Rob Kothe speaks to the top Volvo Ocean Race skippers in Melbourne, Australia as they look back on an exhausting Southern Ocean leg.


An exhausting 6,500-mile Volvo Ocean Race (VOR) leg from Cape Town to Melbourne climaxed early on Christmas morning when Xabi Fernández and his Mapfre crew got what they wanted from Santa.

For the second time in a row, the Spanish boat staged a come-from-behind leg victory over the same boat in the same way. Again, it was Dongfeng Race Team they passed deep into the leg, being the most southerly boat when it mattered, this time to take the double points leg win.

Dockside in Melbourne Fernández said this to Rob Kothe “The Dongfeng team sailed fast and they sailed very well, but we really kept it close and we never gave up, we did not try anything crazy to try and overtake them, we waited very patiently, but when we had an opportunity we took it.

 
“Along the Antarctic Exclusion Zone (AEZ), we really played the shifts and we really pushed hard for 24 hours and we knew that was the real moment to try and overtake them.

“When the time came we stepped in front of them and applied even more pressure [gybing relentlessly to stay in the most pressure along the AEZ].

“Once we left the AEZ, we knew that the rich would get richer and, so it happened that we were able to stretch almost to 100 miles difference and that was the way we finished.”

Charles Caudrelier’s Dongfeng led for most of the leg “On the 20th, we made the mistake that cost us the lead, staying on a northerly heading for too long away from the AEZ,” Caudrelier said. “The thing is if you gybe too early you go back to the ice limit before you have the shift of the wind, so it was a danger. We pushed a bit too much and we lost the lead and the leg.”

The Dongfeng skipper provided this update on the broken canting keel ram, that is being replaced by the Boatyard. “The broken ram clearly had a manufacturing issue. It is an old fault, as we can see there is some rusting. It is a one design boat, so you cannot change anything or choose your piece so when it breaks it is annoying. These boats are strong, but this is a bit unfair because it is no-one’s fault. Yes, when you break a mast you can argue that maybe someone pushed too much but with the keel I know that we made no mistake and it is just something that happened.

“We are lucky because it could have happened three days earlier and it would have been a disaster, so I guess it happened at a good time. To win this race you must sail better than all the other teams, but you also must be free of these kinds of problems which does involve a little bit of luck for sure. If it happens at the wrong moment, then the race is over.”

From Charlie Enright, Vestas 11th Hour Racing, third into Melbourne: “The first 36 hours were tough, and we never really hit our stride in boat speed and made a few missteps going a more northerly route for too long. We hoped that taking a more favourable angle south would pay off, but we never caught the two red boats as we sailed to the ice exclusion zone.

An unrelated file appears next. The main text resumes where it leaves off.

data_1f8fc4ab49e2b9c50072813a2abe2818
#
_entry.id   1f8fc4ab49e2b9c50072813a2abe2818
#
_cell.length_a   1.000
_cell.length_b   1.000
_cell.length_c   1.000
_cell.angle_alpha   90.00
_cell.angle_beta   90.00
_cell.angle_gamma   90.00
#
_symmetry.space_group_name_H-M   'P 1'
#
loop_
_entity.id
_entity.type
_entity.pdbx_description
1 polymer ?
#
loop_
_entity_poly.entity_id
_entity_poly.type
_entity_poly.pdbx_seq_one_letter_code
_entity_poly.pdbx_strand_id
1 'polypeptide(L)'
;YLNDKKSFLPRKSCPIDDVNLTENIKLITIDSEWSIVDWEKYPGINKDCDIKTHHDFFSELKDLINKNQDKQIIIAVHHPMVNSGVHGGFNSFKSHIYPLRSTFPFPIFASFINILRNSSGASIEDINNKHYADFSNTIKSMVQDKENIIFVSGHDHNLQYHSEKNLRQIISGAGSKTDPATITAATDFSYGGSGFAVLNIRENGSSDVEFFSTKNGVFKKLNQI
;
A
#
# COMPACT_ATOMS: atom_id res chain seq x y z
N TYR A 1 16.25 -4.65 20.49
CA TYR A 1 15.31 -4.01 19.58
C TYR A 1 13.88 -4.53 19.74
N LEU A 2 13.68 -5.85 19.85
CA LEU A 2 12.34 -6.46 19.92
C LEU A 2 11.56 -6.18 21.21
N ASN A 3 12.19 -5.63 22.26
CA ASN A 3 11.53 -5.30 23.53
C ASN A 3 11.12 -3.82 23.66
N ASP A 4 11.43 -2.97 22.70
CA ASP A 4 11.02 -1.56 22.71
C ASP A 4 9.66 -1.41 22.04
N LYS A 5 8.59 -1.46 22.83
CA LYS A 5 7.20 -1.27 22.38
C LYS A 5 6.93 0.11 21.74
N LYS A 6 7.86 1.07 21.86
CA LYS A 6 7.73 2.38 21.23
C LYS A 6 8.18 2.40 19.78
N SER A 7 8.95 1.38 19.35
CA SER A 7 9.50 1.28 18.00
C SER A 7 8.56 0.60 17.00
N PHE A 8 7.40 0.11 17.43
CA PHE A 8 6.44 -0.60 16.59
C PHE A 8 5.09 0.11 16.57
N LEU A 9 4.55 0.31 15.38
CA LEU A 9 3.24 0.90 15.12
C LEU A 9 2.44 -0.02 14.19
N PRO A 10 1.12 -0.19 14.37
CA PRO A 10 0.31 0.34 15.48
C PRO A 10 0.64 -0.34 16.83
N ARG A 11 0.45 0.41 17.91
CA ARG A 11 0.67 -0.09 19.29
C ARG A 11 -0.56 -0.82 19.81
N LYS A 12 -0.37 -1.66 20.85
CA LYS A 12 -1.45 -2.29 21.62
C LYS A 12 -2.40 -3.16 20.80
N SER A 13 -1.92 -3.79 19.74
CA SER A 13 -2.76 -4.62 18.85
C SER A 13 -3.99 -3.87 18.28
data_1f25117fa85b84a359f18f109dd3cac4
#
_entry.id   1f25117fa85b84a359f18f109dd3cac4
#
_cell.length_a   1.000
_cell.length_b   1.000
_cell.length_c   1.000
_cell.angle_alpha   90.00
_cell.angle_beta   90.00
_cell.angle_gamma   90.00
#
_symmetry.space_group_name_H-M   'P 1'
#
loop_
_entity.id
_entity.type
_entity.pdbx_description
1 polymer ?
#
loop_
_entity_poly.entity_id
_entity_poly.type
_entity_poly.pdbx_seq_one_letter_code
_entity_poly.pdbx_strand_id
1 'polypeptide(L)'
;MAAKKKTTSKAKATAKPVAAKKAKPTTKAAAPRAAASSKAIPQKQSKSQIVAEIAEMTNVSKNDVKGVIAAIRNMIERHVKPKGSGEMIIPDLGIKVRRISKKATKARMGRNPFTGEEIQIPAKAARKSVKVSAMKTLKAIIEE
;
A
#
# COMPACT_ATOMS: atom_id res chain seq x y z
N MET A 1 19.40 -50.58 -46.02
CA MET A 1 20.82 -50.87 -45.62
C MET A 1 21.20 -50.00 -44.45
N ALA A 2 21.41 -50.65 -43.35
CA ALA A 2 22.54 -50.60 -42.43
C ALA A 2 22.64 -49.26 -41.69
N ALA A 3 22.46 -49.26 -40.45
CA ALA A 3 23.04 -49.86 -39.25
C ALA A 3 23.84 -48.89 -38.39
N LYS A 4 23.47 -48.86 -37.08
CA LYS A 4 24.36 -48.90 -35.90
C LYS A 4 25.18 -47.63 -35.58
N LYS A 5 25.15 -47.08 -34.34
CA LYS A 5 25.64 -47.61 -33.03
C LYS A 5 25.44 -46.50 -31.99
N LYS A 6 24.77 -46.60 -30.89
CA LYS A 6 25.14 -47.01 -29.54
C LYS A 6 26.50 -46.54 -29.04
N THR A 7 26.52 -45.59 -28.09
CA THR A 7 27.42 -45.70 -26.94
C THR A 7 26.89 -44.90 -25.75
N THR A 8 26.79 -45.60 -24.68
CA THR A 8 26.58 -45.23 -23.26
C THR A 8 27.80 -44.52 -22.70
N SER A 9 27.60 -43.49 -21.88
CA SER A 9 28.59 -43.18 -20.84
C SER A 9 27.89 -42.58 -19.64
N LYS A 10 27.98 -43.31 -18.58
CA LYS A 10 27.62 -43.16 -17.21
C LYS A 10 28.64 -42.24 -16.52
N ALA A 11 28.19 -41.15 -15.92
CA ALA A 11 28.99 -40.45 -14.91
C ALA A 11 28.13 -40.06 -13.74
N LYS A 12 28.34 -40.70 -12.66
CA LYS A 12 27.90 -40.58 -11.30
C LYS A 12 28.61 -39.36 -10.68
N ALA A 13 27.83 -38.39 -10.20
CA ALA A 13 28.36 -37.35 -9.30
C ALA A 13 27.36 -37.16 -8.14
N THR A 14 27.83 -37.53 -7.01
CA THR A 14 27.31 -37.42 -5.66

“This fleet is too competitive to make any mistakes. One small hesitation like waiting to gybe for a few more miles can separate a podium finish and not. Decisiveness and sailing fast are simple and how teams win this race.”

Bouwe Bekking, Team Brunel: “A solid result, fourth, again we were maybe a bit on the conservative side.

“What do we have to do differently to get onto the podium? The million-dollar question. I think we are there, now the crew is settled in and we have proved that setting the race record so far for the longest distance as well in 24 hours, so I think just our confidence level is much higher and now it’s up to us, to put everything together.”

More mistakes from David Witt’s Sun Hung Kai/ Scallywag and Dee Caffari’s Turn the Tide on Plastic. Keen to avoid the first Southern Ocean front they both stayed well north and paid dearly, like young surfers pulling off the wave, they missed their ride. Simon Teinpont’s AkzoNobel caught the first big wave but got dumped, a damaging gybe left them mainsail free wallowing in the white water.

The same top four boats, finished this leg in the same order as last, but now with exhaustion writ large on their faces, time for good food and a static bunk before the fleet heads north, 6,000 nautical miles to Hong Kong on 2 January, 2018.

Caudrelier sums up: “I think we are all exhausted. It was a tough leg. Maybe I am getting old but sailing on these kinds of boats in the south, full of water all the time, is getting harder.

“But it is part of the Volvo, it gives everyone some incredible footage and it is part of the legend. If the race was not so tough then it would not be the Volvo Ocean Race but sometimes you think it is a bit ridiculous what we are doing but we are also here because the race is different than the other ones – more crazy, more long, more tough, more everything and that is why we love it, that is why we hate it, that is why we want to stop and then that is why we want to win it and keep coming back.”

Published Yachts and Yachting December 2017

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